An Englishman In Ireland

Question: How does it feel to be an Englishman who first found a large audience in Ireland?

David Gray: Well great. God Bless the Irish. Certain kind of things can still happen there that are much harder to get off the ground in the UK. So, it’s a wonderful place, it’s a magic place. And the word accounts for a lot there. The passion for expression is like. The thing is, its changed a lot since I’ve been going there. It’s become much more European, that sort of homogenized, wealthiest of look has sort of seized some parts of it. But still when you go west and you get out there, you’ll see a different world where people don’t have a great deal of money and life is very simple. But there are huge passions; sports and music and writing and ideas. So, it is so very different from England in so many ways. There is something that happens over there, that anyway, I’ve been the beneficiary of. So, there’s an Irish magic for sure, and that – well what more can I say about it really. I mean, that was just an unbelievable chapter. The success that happened there and the lengths that it went to are difficult to comprehend really, even now.

 

Musician David Gray discusses the uniqueness of Irish culture and how it feels to be an Englishman who first found an audience across the channel.

Lama Rod Owens – the price of the ticket to freedom

An ordained Lama in a Tibetan Buddhist lineage, Lama Rod grew up a queer, black male within the black Christian church in the American south. Navigating all of these intersecting, evolving identities has led him to a life's work based on compassion for self and others.

Think Again Podcasts
  • "What I'm interested in is deep, systematic change. What I understand now is that real change doesn't happen until change on the inside begins to happen."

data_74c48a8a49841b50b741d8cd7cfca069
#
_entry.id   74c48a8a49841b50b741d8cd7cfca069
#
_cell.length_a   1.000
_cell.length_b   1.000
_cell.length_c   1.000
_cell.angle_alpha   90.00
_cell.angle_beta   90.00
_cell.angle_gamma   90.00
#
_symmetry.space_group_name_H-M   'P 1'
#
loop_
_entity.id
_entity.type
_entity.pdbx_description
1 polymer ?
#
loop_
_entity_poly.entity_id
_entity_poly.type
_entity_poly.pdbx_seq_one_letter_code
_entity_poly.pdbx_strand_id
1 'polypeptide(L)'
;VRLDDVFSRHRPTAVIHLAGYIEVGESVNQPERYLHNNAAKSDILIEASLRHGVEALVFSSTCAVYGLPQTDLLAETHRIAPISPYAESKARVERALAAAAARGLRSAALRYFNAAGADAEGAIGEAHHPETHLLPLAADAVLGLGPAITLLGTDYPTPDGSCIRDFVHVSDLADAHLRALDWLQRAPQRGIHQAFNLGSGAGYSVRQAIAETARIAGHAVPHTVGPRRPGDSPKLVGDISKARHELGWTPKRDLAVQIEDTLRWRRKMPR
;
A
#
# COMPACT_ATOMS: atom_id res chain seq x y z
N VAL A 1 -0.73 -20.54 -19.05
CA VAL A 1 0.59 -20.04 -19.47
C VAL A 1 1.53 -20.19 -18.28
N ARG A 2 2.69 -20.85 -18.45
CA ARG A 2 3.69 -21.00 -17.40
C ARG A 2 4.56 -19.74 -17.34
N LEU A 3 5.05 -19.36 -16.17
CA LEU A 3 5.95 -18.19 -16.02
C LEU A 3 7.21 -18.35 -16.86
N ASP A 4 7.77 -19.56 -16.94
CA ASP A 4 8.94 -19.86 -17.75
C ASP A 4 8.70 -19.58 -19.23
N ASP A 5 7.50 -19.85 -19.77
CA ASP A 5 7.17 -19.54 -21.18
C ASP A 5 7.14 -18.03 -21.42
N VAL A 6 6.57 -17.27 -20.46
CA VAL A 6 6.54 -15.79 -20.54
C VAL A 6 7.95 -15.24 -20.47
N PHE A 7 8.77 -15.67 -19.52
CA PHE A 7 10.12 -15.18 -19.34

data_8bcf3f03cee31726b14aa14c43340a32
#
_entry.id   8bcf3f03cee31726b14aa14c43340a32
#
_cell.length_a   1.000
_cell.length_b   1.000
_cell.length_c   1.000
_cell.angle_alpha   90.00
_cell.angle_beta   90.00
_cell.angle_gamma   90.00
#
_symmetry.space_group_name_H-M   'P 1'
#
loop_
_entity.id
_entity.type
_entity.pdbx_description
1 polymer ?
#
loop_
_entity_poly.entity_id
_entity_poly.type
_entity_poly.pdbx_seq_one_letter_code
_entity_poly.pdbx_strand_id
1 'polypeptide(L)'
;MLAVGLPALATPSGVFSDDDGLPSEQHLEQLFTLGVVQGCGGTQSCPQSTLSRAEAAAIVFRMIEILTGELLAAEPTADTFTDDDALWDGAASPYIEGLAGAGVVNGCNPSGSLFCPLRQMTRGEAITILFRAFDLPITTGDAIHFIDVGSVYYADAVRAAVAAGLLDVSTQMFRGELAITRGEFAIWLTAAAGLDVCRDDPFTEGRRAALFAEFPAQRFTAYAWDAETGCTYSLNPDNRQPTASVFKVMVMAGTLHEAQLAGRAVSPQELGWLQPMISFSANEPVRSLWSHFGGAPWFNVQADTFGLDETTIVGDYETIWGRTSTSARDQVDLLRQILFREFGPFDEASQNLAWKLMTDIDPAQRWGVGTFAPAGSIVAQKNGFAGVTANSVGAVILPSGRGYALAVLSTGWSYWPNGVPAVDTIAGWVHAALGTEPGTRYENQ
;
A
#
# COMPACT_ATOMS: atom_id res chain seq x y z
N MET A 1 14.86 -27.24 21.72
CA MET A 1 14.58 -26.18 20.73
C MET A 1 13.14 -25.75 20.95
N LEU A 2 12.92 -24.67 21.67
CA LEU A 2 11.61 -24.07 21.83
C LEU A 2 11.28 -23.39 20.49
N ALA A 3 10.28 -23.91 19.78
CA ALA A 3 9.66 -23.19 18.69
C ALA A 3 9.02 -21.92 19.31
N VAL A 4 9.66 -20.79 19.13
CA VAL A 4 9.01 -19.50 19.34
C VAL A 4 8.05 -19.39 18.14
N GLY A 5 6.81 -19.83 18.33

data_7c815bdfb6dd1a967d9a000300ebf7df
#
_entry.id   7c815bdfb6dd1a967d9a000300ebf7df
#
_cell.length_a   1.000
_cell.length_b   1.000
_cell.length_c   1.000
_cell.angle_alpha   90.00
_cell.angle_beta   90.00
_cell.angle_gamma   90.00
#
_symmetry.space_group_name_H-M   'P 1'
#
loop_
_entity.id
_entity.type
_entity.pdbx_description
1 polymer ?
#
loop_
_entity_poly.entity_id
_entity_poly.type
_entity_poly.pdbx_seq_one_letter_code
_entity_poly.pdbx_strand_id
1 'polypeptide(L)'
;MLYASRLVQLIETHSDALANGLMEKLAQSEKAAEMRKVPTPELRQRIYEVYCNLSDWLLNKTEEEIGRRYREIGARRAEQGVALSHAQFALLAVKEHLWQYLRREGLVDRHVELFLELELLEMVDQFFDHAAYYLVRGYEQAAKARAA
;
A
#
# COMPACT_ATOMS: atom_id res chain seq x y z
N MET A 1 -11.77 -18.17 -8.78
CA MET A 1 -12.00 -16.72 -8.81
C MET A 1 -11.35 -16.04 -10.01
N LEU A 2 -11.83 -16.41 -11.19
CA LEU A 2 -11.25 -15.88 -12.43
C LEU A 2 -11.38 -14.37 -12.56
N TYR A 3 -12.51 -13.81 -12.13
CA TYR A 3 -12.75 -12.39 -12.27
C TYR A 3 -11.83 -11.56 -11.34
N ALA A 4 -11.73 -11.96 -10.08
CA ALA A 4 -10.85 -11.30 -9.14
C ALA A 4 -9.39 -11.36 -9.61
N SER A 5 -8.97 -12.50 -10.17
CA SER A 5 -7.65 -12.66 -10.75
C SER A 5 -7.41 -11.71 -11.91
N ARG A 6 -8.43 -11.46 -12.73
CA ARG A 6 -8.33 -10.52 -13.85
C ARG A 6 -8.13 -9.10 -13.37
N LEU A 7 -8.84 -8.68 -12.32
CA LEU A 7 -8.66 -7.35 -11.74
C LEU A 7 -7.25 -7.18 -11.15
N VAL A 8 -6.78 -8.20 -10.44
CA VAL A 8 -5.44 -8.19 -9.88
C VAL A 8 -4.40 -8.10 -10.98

• "Masculinity is not inherently toxic. Patriarchy is toxic. We have to let that energy go so we can stop forcing other people to do emotional labor for us."
Keep reading Show less

For most of history, humans got smarter. That's now reversing.

We were gaining three IQ points per decade for many, many years. Now, that's going backward. Could this explain some of our choices lately?

The Flynn effect appears to be in retrograde. (Credit: Shutterstock/Big Think)
popular

There's a new study out of Norway that indicates our—well, technically, their—IQs are shrinking, to the tune of about seven IQ points per generation.

Keep reading Show less

Lateral thinking: The reason you’ve heard of Nintendo and Marvel

Here's why generalists triumph over specialists in the new era of innovation.

Videos
  • Since the explosion of the knowledge economy in the 1990s, generalist inventors have been making larger and more important contributions than specialists.
  • One theory is that the rise of rapid communication technologies allowed the information created by specialists to be rapidly disseminated, meaning generalists can combine information across disciplines to invent something new.
  • Here, David Epstein explains how Nintendo's Game Boy was a case of "lateral thinking with withered technology." He also relays the findings of a fascinating study that found the common factor of success among comic book authors.
Keep reading Show less